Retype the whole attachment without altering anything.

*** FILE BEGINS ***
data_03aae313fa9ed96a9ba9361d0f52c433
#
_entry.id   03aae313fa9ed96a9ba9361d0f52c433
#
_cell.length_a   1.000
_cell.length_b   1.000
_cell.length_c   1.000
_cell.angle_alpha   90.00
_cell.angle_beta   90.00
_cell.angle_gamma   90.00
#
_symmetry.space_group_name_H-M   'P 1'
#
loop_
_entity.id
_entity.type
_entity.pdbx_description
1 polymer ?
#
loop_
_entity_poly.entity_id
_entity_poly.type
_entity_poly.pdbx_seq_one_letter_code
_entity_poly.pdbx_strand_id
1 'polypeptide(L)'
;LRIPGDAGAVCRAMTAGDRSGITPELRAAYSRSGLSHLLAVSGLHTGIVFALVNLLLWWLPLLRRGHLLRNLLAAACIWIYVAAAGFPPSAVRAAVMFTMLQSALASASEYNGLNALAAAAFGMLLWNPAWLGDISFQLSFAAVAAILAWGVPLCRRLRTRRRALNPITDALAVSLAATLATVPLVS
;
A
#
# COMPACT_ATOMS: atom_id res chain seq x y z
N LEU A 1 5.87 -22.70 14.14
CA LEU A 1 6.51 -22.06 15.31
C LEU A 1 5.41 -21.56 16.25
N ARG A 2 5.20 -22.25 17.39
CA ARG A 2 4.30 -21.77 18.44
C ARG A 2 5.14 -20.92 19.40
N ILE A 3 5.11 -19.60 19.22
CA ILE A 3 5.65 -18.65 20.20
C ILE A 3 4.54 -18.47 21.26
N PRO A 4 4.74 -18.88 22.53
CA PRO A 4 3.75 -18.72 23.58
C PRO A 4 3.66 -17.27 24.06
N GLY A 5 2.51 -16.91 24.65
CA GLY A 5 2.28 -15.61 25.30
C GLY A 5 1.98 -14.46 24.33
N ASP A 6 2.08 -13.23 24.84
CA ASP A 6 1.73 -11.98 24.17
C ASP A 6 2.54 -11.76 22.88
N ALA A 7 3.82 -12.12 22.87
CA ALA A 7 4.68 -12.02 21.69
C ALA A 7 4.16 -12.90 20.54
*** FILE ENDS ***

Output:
data_03aae313fa9ed96a9ba9361d0f52c433
#
_entry.id   03aae313fa9ed96a9ba9361d0f52c433
#
_cell.length_a   1.000
_cell.length_b   1.000
_cell.length_c   1.000
_cell.angle_alpha   90.00
_cell.angle_beta   90.00
_cell.angle_gamma   90.00
#
_symmetry.space_group_name_H-M   'P 1'
#
loop_
_entity.id
_entity.type
_entity.pdbx_description
1 polymer ?
#
loop_
_entity_poly.entity_id
_entity_poly.type
_entity_poly.pdbx_seq_one_letter_code
_entity_poly.pdbx_strand_id
1 'polypeptide(L)'
;LRIPGDAGAVCRAMTAGDRSGITPELRAAYSRSGLSHLLAVSGLHTGIVFALVNLLLWWLPLLRRGHLLRNLLAAACIWIYVAAAGFPPSAVRAAVMFTMLQSALASASEYNGLNALAAAAFGMLLWNPAWLGDISFQLSFAAVAAILAWGVPLCRRLRTRRRALNPITDALAVSLAATLATVPLVS
;
A
#
# COMPACT_ATOMS: atom_id res chain seq x y z
N LEU A 1 5.87 -22.70 14.14
CA LEU A 1 6.51 -22.06 15.31
C LEU A 1 5.41 -21.56 16.25
N ARG A 2 5.20 -22.25 17.39
CA ARG A 2 4.30 -21.77 18.44
C ARG A 2 5.14 -20.92 19.40
N ILE A 3 5.11 -19.60 19.22
CA ILE A 3 5.65 -18.65 20.20
C ILE A 3 4.54 -18.47 21.26
N PRO A 4 4.74 -18.88 22.53
CA PRO A 4 3.75 -18.72 23.58
C PRO A 4 3.66 -17.27 24.06
N GLY A 5 2.51 -16.91 24.65
CA GLY A 5 2.28 -15.61 25.30
C GLY A 5 1.98 -14.46 24.33
N ASP A 6 2.08 -13.23 24.84
CA ASP A 6 1.73 -11.98 24.17
C ASP A 6 2.54 -11.76 22.88
N ALA A 7 3.82 -12.12 22.87
CA ALA A 7 4.68 -12.02 21.69
C ALA A 7 4.16 -12.90 20.54